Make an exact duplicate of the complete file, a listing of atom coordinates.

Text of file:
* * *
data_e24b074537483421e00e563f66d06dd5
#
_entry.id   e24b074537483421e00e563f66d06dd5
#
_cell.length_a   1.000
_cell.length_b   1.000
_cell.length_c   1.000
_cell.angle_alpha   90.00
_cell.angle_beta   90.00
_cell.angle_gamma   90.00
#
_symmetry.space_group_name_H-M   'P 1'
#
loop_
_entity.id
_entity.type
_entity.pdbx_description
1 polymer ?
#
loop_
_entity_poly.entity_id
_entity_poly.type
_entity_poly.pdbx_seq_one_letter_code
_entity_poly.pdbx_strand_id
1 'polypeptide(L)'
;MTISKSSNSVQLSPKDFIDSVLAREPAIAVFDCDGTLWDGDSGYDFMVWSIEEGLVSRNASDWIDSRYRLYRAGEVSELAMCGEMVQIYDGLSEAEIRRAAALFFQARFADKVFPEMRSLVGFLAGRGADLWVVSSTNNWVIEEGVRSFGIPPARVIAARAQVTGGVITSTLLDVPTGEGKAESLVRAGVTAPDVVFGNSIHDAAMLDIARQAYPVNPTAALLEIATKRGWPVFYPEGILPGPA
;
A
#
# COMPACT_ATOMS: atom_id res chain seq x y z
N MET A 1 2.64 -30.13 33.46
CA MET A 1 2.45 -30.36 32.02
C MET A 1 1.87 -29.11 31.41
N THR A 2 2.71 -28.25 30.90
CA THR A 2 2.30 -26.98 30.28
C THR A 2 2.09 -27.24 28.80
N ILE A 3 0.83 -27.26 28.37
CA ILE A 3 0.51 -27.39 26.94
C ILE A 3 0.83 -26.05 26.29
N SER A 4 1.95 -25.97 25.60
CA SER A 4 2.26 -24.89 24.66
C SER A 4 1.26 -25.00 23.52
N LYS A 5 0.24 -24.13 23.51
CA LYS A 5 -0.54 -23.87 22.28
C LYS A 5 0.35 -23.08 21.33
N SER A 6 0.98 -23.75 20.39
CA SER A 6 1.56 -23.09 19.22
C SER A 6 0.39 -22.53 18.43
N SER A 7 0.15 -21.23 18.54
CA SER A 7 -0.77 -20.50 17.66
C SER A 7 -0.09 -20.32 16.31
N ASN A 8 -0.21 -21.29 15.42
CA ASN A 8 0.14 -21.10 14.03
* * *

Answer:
data_e24b074537483421e00e563f66d06dd5
#
_entry.id   e24b074537483421e00e563f66d06dd5
#
_cell.length_a   1.000
_cell.length_b   1.000
_cell.length_c   1.000
_cell.angle_alpha   90.00
_cell.angle_beta   90.00
_cell.angle_gamma   90.00
#
_symmetry.space_group_name_H-M   'P 1'
#
loop_
_entity.id
_entity.type
_entity.pdbx_description
1 polymer ?
#
loop_
_entity_poly.entity_id
_entity_poly.type
_entity_poly.pdbx_seq_one_letter_code
_entity_poly.pdbx_strand_id
1 'polypeptide(L)'
;MTISKSSNSVQLSPKDFIDSVLAREPAIAVFDCDGTLWDGDSGYDFMVWSIEEGLVSRNASDWIDSRYRLYRAGEVSELAMCGEMVQIYDGLSEAEIRRAAALFFQARFADKVFPEMRSLVGFLAGRGADLWVVSSTNNWVIEEGVRSFGIPPARVIAARAQVTGGVITSTLLDVPTGEGKAESLVRAGVTAPDVVFGNSIHDAAMLDIARQAYPVNPTAALLEIATKRGWPVFYPEGILPGPA
;
A
#
# COMPACT_ATOMS: atom_id res chain seq x y z
N MET A 1 2.64 -30.13 33.46
CA MET A 1 2.45 -30.36 32.02
C MET A 1 1.87 -29.11 31.41
N THR A 2 2.71 -28.25 30.90
CA THR A 2 2.30 -26.98 30.28
C THR A 2 2.09 -27.24 28.80
N ILE A 3 0.83 -27.26 28.37
CA ILE A 3 0.51 -27.39 26.94
C ILE A 3 0.83 -26.05 26.29
N SER A 4 1.95 -25.97 25.60
CA SER A 4 2.26 -24.89 24.66
C SER A 4 1.26 -25.00 23.52
N LYS A 5 0.24 -24.13 23.51
CA LYS A 5 -0.54 -23.87 22.28
C LYS A 5 0.35 -23.08 21.33
N SER A 6 0.98 -23.75 20.39
CA SER A 6 1.56 -23.09 19.22
C SER A 6 0.39 -22.53 18.43
N SER A 7 0.15 -21.23 18.54
CA SER A 7 -0.77 -20.50 17.66
C SER A 7 -0.09 -20.32 16.31
N ASN A 8 -0.21 -21.29 15.42
CA ASN A 8 0.14 -21.10 14.03